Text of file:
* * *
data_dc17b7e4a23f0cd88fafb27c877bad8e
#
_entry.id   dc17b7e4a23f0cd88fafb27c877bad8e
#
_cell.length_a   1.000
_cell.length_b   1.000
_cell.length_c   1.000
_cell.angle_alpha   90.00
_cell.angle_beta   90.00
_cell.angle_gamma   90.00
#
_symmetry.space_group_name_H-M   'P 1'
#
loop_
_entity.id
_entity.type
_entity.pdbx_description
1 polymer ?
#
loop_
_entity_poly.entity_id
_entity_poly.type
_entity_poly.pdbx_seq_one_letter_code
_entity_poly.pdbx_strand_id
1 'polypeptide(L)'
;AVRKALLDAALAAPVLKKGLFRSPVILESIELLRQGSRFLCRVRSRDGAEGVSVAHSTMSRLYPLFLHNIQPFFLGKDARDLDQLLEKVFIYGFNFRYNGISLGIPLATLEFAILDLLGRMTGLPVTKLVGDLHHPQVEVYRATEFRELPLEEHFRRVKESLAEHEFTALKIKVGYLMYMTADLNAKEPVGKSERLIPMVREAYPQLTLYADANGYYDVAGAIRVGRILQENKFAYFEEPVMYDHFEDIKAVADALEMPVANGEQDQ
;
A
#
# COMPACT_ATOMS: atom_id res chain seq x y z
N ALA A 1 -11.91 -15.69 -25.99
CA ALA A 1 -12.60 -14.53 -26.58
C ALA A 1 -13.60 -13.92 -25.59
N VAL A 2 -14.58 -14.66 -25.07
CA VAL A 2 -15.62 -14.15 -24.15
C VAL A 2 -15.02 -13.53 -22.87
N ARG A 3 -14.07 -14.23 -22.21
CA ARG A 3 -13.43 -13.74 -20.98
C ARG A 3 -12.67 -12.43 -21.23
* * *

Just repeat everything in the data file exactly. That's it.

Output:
data_dc17b7e4a23f0cd88fafb27c877bad8e
#
_entry.id   dc17b7e4a23f0cd88fafb27c877bad8e
#
_cell.length_a   1.000
_cell.length_b   1.000
_cell.length_c   1.000
_cell.angle_alpha   90.00
_cell.angle_beta   90.00
_cell.angle_gamma   90.00
#
_symmetry.space_group_name_H-M   'P 1'
#
loop_
_entity.id
_entity.type
_entity.pdbx_description
1 polymer ?
#
loop_
_entity_poly.entity_id
_entity_poly.type
_entity_poly.pdbx_seq_one_letter_code
_entity_poly.pdbx_strand_id
1 'polypeptide(L)'
;AVRKALLDAALAAPVLKKGLFRSPVILESIELLRQGSRFLCRVRSRDGAEGVSVAHSTMSRLYPLFLHNIQPFFLGKDARDLDQLLEKVFIYGFNFRYNGISLGIPLATLEFAILDLLGRMTGLPVTKLVGDLHHPQVEVYRATEFRELPLEEHFRRVKESLAEHEFTALKIKVGYLMYMTADLNAKEPVGKSERLIPMVREAYPQLTLYADANGYYDVAGAIRVGRILQENKFAYFEEPVMYDHFEDIKAVADALEMPVANGEQDQ
;
A
#
# COMPACT_ATOMS: atom_id res chain seq x y z
N ALA A 1 -11.91 -15.69 -25.99
CA ALA A 1 -12.60 -14.53 -26.58
C ALA A 1 -13.60 -13.92 -25.59
N VAL A 2 -14.58 -14.66 -25.07
CA VAL A 2 -15.62 -14.15 -24.15
C VAL A 2 -15.02 -13.53 -22.87
N ARG A 3 -14.07 -14.23 -22.21
CA ARG A 3 -13.43 -13.74 -20.98
C ARG A 3 -12.67 -12.43 -21.23